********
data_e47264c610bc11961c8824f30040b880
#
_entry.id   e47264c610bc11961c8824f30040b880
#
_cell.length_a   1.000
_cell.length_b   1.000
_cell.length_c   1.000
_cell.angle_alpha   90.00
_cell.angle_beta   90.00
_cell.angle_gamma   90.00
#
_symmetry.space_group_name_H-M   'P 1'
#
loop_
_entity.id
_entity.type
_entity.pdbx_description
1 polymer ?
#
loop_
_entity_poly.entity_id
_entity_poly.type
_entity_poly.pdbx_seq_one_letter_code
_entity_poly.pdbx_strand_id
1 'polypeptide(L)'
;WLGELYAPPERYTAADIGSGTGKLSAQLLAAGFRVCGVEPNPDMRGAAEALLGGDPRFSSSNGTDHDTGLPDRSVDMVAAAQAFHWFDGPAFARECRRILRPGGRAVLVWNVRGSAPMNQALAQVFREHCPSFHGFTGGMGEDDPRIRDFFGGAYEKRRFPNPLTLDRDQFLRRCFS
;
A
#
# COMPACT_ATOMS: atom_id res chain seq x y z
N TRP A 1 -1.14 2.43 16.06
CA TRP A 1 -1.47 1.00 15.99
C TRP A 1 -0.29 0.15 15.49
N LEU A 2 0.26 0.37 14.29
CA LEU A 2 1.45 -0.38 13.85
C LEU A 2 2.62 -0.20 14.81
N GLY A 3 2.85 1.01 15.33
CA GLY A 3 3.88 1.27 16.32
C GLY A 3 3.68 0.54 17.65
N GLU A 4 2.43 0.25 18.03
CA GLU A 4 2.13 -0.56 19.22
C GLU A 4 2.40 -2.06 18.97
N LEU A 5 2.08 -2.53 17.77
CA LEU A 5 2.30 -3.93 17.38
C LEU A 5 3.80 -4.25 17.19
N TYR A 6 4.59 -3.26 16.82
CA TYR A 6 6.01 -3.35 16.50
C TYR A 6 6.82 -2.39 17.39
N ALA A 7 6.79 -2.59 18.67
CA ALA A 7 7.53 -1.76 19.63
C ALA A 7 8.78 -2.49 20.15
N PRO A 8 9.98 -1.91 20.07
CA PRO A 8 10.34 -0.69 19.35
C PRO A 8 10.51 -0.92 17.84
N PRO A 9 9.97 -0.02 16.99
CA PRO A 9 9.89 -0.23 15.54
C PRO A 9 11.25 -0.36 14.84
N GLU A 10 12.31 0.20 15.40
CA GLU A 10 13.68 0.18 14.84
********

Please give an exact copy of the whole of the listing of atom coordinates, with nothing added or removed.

data_e47264c610bc11961c8824f30040b880
#
_entry.id   e47264c610bc11961c8824f30040b880
#
_cell.length_a   1.000
_cell.length_b   1.000
_cell.length_c   1.000
_cell.angle_alpha   90.00
_cell.angle_beta   90.00
_cell.angle_gamma   90.00
#
_symmetry.space_group_name_H-M   'P 1'
#
loop_
_entity.id
_entity.type
_entity.pdbx_description
1 polymer ?
#
loop_
_entity_poly.entity_id
_entity_poly.type
_entity_poly.pdbx_seq_one_letter_code
_entity_poly.pdbx_strand_id
1 'polypeptide(L)'
;WLGELYAPPERYTAADIGSGTGKLSAQLLAAGFRVCGVEPNPDMRGAAEALLGGDPRFSSSNGTDHDTGLPDRSVDMVAAAQAFHWFDGPAFARECRRILRPGGRAVLVWNVRGSAPMNQALAQVFREHCPSFHGFTGGMGEDDPRIRDFFGGAYEKRRFPNPLTLDRDQFLRRCFS
;
A
#
# COMPACT_ATOMS: atom_id res chain seq x y z
N TRP A 1 -1.14 2.43 16.06
CA TRP A 1 -1.47 1.00 15.99
C TRP A 1 -0.29 0.15 15.49
N LEU A 2 0.26 0.37 14.29
CA LEU A 2 1.45 -0.38 13.85
C LEU A 2 2.62 -0.20 14.81
N GLY A 3 2.85 1.01 15.33
CA GLY A 3 3.88 1.27 16.32
C GLY A 3 3.68 0.54 17.65
N GLU A 4 2.43 0.25 18.03
CA GLU A 4 2.13 -0.56 19.22
C GLU A 4 2.40 -2.06 18.97
N LEU A 5 2.08 -2.53 17.77
CA LEU A 5 2.30 -3.93 17.38
C LEU A 5 3.80 -4.25 17.19
N TYR A 6 4.59 -3.26 16.82
CA TYR A 6 6.01 -3.35 16.50
C TYR A 6 6.82 -2.39 17.39
N ALA A 7 6.79 -2.59 18.67
CA ALA A 7 7.53 -1.76 19.63
C ALA A 7 8.78 -2.49 20.15
N PRO A 8 9.98 -1.91 20.07
CA PRO A 8 10.34 -0.69 19.35
C PRO A 8 10.51 -0.92 17.84
N PRO A 9 9.97 -0.02 16.99
CA PRO A 9 9.89 -0.23 15.54
C PRO A 9 11.25 -0.36 14.84
N GLU A 10 12.31 0.20 15.40
CA GLU A 10 13.68 0.18 14.84